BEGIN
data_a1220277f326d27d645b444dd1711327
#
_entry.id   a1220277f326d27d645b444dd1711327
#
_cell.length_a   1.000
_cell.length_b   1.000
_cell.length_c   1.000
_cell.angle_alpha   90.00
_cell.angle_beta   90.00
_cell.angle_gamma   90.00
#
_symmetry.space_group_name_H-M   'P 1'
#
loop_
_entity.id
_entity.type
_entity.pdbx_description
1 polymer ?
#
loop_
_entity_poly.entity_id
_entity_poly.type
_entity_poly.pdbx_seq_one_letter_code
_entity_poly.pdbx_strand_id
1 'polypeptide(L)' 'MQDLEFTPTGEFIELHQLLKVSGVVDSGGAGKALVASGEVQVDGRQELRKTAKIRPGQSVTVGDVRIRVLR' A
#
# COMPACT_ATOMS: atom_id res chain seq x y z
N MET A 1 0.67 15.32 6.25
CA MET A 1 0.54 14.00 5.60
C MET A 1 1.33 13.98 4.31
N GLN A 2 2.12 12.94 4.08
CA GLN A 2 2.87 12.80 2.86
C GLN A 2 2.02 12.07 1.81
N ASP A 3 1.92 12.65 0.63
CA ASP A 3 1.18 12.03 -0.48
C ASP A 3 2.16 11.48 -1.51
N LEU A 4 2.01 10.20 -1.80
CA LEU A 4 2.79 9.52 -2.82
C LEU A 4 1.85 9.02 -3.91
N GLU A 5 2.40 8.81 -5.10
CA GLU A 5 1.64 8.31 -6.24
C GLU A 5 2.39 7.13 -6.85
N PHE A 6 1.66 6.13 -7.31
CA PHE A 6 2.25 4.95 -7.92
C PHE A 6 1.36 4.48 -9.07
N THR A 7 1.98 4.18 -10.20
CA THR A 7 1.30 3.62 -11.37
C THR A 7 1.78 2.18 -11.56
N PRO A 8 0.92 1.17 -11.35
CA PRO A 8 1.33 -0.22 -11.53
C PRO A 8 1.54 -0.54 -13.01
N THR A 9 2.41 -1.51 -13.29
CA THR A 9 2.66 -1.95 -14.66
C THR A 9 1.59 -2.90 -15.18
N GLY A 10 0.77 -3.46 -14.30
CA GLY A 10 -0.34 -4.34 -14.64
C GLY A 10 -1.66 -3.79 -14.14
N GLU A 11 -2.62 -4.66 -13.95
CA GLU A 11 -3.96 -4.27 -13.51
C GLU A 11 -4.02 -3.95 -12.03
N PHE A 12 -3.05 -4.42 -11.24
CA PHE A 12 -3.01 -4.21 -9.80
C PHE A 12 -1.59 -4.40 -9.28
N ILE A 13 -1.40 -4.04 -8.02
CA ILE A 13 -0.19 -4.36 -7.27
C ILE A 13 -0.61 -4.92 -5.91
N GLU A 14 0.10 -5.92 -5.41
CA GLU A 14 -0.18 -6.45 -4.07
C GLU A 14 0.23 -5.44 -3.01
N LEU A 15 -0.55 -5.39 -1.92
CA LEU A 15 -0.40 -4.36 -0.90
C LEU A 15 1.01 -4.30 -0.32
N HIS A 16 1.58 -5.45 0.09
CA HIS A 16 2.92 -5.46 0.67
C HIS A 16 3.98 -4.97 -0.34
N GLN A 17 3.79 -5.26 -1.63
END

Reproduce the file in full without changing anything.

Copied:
data_a1220277f326d27d645b444dd1711327
#
_entry.id   a1220277f326d27d645b444dd1711327
#
_cell.length_a   1.000
_cell.length_b   1.000
_cell.length_c   1.000
_cell.angle_alpha   90.00
_cell.angle_beta   90.00
_cell.angle_gamma   90.00
#
_symmetry.space_group_name_H-M   'P 1'
#
loop_
_entity.id
_entity.type
_entity.pdbx_description
1 polymer ?
#
loop_
_entity_poly.entity_id
_entity_poly.type
_entity_poly.pdbx_seq_one_letter_code
_entity_poly.pdbx_strand_id
1 'polypeptide(L)' 'MQDLEFTPTGEFIELHQLLKVSGVVDSGGAGKALVASGEVQVDGRQELRKTAKIRPGQSVTVGDVRIRVLR' A
#
# COMPACT_ATOMS: atom_id res chain seq x y z
N MET A 1 0.67 15.32 6.25
CA MET A 1 0.54 14.00 5.60
C MET A 1 1.33 13.98 4.31
N GLN A 2 2.12 12.94 4.08
CA GLN A 2 2.87 12.80 2.86
C GLN A 2 2.02 12.07 1.81
N ASP A 3 1.92 12.65 0.63
CA ASP A 3 1.18 12.03 -0.48
C ASP A 3 2.16 11.48 -1.51
N LEU A 4 2.01 10.20 -1.80
CA LEU A 4 2.79 9.52 -2.82
C LEU A 4 1.85 9.02 -3.91
N GLU A 5 2.40 8.81 -5.10
CA GLU A 5 1.64 8.31 -6.24
C GLU A 5 2.39 7.13 -6.85
N PHE A 6 1.66 6.13 -7.31
CA PHE A 6 2.25 4.95 -7.92
C PHE A 6 1.36 4.48 -9.07
N THR A 7 1.98 4.18 -10.20
CA THR A 7 1.30 3.62 -11.37
C THR A 7 1.78 2.18 -11.56
N PRO A 8 0.92 1.17 -11.35
CA PRO A 8 1.33 -0.22 -11.53
C PRO A 8 1.54 -0.54 -13.01
N THR A 9 2.41 -1.51 -13.29
CA THR A 9 2.66 -1.95 -14.66
C THR A 9 1.59 -2.90 -15.18
N GLY A 10 0.77 -3.46 -14.30
CA GLY A 10 -0.34 -4.34 -14.64
C GLY A 10 -1.66 -3.79 -14.14
N GLU A 11 -2.62 -4.66 -13.95
CA GLU A 11 -3.96 -4.27 -13.51
C GLU A 11 -4.02 -3.95 -12.03
N PHE A 12 -3.05 -4.42 -11.24
CA PHE A 12 -3.01 -4.21 -9.80
C PHE A 12 -1.59 -4.40 -9.28
N ILE A 13 -1.40 -4.04 -8.02
CA ILE A 13 -0.19 -4.36 -7.27
C ILE A 13 -0.61 -4.92 -5.91
N GLU A 14 0.10 -5.92 -5.41
CA GLU A 14 -0.18 -6.45 -4.07
C GLU A 14 0.23 -5.44 -3.01
N LEU A 15 -0.55 -5.39 -1.92
CA LEU A 15 -0.40 -4.36 -0.90
C LEU A 15 1.01 -4.30 -0.32
N HIS A 16 1.58 -5.45 0.09
CA HIS A 16 2.92 -5.46 0.67
C HIS A 16 3.98 -4.97 -0.34
N GLN A 17 3.79 -5.26 -1.63